What are my Scientific Interests?
- To understand how consciousness is linked to
the brain, how the flickering activity of myriad of nerve cells leads
to ineffable experiences, of seeing blue, of being warmed by the sun,
or of being scared by exposure on a climb. I shared this passion
with Dr. Francis Crick
at the Salk Institute. Over close to two decades, we wrote,
talked, thought, and discussed ways and means to discover and
characterize the neuronal correlates of consciousness (the
NCC). For a summary, see this
essay that appeared in Nature Neuroscience in 2003. A photo-essay and the cover story from the
LA Weekly provide a different view.
- I'm also interested in a theory of consciousness, a formal
framework - formulated using the idiom of information theory - that
explains what consciousness is, which system can have subjective
experiences and why in functional terms. Such a theory would imply
that a computer, properly programmed as to mimic the functional
connectivity of the human brain, could be consciousness. Together
with Giulio Tononi, a
neuroscientist at the University of Madison in Wisconsin working on
such a theory of Integrated Information, I recently surveyed what we can learn about
biological consciousness and apply to machine sentience (and how we can teach a machine
to truly understand the movie Blade Runner).
- Francis passed away in 2004, leaving a profound gap in my life. I
worked with him since the late 1980s, writing close to two dozen
papers and book chapters with him, and came to love and admire him as
a mentor, a scientist and as a friend. I miss him dearly.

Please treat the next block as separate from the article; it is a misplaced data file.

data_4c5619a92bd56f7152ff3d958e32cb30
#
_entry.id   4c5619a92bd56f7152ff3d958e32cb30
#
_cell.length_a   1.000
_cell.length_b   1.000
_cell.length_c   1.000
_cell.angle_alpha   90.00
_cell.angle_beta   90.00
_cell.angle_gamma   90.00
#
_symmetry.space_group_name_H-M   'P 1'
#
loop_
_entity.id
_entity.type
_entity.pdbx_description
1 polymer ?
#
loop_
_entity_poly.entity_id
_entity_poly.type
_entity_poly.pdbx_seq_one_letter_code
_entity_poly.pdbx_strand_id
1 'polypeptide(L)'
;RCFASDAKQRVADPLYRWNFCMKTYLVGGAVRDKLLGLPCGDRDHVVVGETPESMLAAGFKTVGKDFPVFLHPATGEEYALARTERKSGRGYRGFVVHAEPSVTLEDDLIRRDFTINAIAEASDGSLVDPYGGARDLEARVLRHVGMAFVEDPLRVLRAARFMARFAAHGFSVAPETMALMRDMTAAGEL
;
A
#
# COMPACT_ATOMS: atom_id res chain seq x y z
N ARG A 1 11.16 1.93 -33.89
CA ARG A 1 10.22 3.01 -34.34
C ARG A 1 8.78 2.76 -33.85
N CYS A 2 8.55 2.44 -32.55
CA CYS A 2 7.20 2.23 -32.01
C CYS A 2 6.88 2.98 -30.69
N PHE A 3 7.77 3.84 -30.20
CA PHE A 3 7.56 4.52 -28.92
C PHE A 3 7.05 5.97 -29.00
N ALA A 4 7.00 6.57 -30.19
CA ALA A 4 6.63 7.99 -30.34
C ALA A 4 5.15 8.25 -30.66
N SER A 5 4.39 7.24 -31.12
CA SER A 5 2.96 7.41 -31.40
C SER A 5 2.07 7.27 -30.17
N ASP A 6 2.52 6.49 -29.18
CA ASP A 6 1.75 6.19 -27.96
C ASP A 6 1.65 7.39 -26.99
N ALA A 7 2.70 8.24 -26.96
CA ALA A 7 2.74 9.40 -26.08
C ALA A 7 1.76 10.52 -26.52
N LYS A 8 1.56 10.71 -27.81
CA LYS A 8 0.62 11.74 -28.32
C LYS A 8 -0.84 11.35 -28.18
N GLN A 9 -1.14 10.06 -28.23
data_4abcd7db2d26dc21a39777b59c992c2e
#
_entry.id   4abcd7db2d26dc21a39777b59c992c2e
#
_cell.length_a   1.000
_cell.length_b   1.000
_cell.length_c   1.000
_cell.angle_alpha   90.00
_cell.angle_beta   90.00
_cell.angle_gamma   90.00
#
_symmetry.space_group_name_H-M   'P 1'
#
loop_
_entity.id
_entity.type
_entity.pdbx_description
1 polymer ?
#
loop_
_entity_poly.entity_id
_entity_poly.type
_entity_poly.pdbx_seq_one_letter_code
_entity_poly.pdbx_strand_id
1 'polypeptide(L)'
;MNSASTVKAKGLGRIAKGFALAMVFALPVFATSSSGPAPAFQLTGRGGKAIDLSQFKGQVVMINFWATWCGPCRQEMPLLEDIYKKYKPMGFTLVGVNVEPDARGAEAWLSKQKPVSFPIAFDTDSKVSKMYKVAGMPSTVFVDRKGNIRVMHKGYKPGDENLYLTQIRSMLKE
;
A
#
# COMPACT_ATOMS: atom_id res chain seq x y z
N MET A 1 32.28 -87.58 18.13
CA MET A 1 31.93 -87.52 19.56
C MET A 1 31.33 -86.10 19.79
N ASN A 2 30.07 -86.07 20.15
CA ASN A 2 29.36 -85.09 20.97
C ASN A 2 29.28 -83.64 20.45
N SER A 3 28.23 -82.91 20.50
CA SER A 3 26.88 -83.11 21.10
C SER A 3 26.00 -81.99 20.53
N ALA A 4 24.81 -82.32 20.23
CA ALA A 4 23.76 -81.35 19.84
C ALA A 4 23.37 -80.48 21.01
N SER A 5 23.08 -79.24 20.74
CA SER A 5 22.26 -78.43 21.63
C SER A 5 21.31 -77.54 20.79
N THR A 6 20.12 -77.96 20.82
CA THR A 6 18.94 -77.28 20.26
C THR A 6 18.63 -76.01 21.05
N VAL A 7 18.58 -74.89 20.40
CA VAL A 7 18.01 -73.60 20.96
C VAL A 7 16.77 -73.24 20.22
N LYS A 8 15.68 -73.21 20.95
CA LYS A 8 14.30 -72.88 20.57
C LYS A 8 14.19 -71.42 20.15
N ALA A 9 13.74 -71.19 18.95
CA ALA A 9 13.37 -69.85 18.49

Martin Packer maintains an exhaustive
web-site about Francis, his written legacy and his scientific
- This research has made its way into a book for a general scientific
for Consciousness: A Neuroscientific Approach. The book discusses
our framework for how consciousness, the subjective mind, arises out
of the flickering interactions within the neurons of the cerebral
cortex and related structures (its useful glossary is online).
- I am associated with the Association for the Scientific Study of
Consciousness (ASSC), promoting research within cognitive
science, neuroscience, philosophy, and other relevant
disciplines in the sciences and humanities, directed toward
understanding the nature, function, and underlying mechanisms
of consciousness. Its next meeting will
take place in June 2010 in Toronto, Canada.
- Understanding selective visual attention, its purpose and its
actions. Our laboratory takes a multi-disciplinary approach to this
question, using sophisticated psychophysical assays, functional brain
imaging of normal observers as well as large scale computer models of
the primate visual system. We also write sophisticated and real-time
machine vision implementations of saliency-based attentional